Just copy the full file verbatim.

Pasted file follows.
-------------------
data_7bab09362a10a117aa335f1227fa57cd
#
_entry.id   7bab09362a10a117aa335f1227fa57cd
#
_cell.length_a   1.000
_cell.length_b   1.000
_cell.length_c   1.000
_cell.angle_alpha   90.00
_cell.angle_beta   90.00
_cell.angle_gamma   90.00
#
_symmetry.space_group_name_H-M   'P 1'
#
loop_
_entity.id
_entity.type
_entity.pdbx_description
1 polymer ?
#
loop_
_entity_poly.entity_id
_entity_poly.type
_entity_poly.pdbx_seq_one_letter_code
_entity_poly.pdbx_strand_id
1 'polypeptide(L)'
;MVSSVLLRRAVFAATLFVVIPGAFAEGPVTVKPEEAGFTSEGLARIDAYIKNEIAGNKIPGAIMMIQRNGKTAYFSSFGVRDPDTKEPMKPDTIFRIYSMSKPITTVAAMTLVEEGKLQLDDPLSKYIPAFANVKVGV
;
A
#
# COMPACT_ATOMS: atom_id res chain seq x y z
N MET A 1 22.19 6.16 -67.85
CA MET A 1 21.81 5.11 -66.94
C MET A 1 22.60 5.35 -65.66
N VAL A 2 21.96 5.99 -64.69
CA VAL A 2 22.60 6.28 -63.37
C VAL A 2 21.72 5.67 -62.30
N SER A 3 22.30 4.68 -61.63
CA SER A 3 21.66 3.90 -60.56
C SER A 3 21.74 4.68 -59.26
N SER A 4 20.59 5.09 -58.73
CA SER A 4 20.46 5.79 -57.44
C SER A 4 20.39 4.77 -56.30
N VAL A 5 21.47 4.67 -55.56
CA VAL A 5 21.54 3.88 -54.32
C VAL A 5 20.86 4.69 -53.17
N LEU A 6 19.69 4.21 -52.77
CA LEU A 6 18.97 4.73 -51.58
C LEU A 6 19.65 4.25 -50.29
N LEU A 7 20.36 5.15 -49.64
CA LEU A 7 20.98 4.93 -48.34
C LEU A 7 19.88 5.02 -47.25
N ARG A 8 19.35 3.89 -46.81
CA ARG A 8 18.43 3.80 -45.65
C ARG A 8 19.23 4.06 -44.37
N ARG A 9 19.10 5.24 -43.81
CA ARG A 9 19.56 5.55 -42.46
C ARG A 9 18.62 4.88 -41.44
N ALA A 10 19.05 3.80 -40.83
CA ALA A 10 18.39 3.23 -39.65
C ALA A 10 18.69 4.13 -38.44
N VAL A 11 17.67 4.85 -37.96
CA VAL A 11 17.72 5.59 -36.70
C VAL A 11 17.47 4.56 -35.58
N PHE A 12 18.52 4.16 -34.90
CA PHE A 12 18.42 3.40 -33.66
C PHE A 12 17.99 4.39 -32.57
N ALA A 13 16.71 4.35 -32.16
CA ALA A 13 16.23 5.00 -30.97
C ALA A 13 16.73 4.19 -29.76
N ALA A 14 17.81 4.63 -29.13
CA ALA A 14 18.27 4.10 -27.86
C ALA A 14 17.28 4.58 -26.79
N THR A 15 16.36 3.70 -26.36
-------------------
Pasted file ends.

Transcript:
data_7bab09362a10a117aa335f1227fa57cd
#
_entry.id   7bab09362a10a117aa335f1227fa57cd
#
_cell.length_a   1.000
_cell.length_b   1.000
_cell.length_c   1.000
_cell.angle_alpha   90.00
_cell.angle_beta   90.00
_cell.angle_gamma   90.00
#
_symmetry.space_group_name_H-M   'P 1'
#
loop_
_entity.id
_entity.type
_entity.pdbx_description
1 polymer ?
#
loop_
_entity_poly.entity_id
_entity_poly.type
_entity_poly.pdbx_seq_one_letter_code
_entity_poly.pdbx_strand_id
1 'polypeptide(L)'
;MVSSVLLRRAVFAATLFVVIPGAFAEGPVTVKPEEAGFTSEGLARIDAYIKNEIAGNKIPGAIMMIQRNGKTAYFSSFGVRDPDTKEPMKPDTIFRIYSMSKPITTVAAMTLVEEGKLQLDDPLSKYIPAFANVKVGV
;
A
#
# COMPACT_ATOMS: atom_id res chain seq x y z
N MET A 1 22.19 6.16 -67.85
CA MET A 1 21.81 5.11 -66.94
C MET A 1 22.60 5.35 -65.66
N VAL A 2 21.96 5.99 -64.69
CA VAL A 2 22.60 6.28 -63.37
C VAL A 2 21.72 5.67 -62.30
N SER A 3 22.30 4.68 -61.63
CA SER A 3 21.66 3.90 -60.56
C SER A 3 21.74 4.68 -59.26
N SER A 4 20.59 5.09 -58.73
CA SER A 4 20.46 5.79 -57.44
C SER A 4 20.39 4.77 -56.30
N VAL A 5 21.47 4.67 -55.56
CA VAL A 5 21.54 3.88 -54.32
C VAL A 5 20.86 4.69 -53.17
N LEU A 6 19.69 4.21 -52.77
CA LEU A 6 18.97 4.73 -51.58
C LEU A 6 19.65 4.25 -50.29
N LEU A 7 20.36 5.15 -49.64
CA LEU A 7 20.98 4.93 -48.34
C LEU A 7 19.88 5.02 -47.25
N ARG A 8 19.35 3.89 -46.81
CA ARG A 8 18.43 3.80 -45.65
C ARG A 8 19.23 4.06 -44.37
N ARG A 9 19.10 5.24 -43.81
CA ARG A 9 19.56 5.55 -42.46
C ARG A 9 18.62 4.88 -41.44
N ALA A 10 19.05 3.80 -40.83
CA ALA A 10 18.39 3.23 -39.65
C ALA A 10 18.69 4.13 -38.44
N VAL A 11 17.67 4.85 -37.96
CA VAL A 11 17.72 5.59 -36.70
C VAL A 11 17.47 4.56 -35.58
N PHE A 12 18.52 4.16 -34.90
CA PHE A 12 18.42 3.40 -33.66
C PHE A 12 17.99 4.39 -32.57
N ALA A 13 16.71 4.35 -32.16
CA ALA A 13 16.23 5.00 -30.97
C ALA A 13 16.73 4.19 -29.76
N ALA A 14 17.81 4.63 -29.13
CA ALA A 14 18.27 4.10 -27.86
C ALA A 14 17.28 4.58 -26.79
N THR A 15 16.36 3.70 -26.36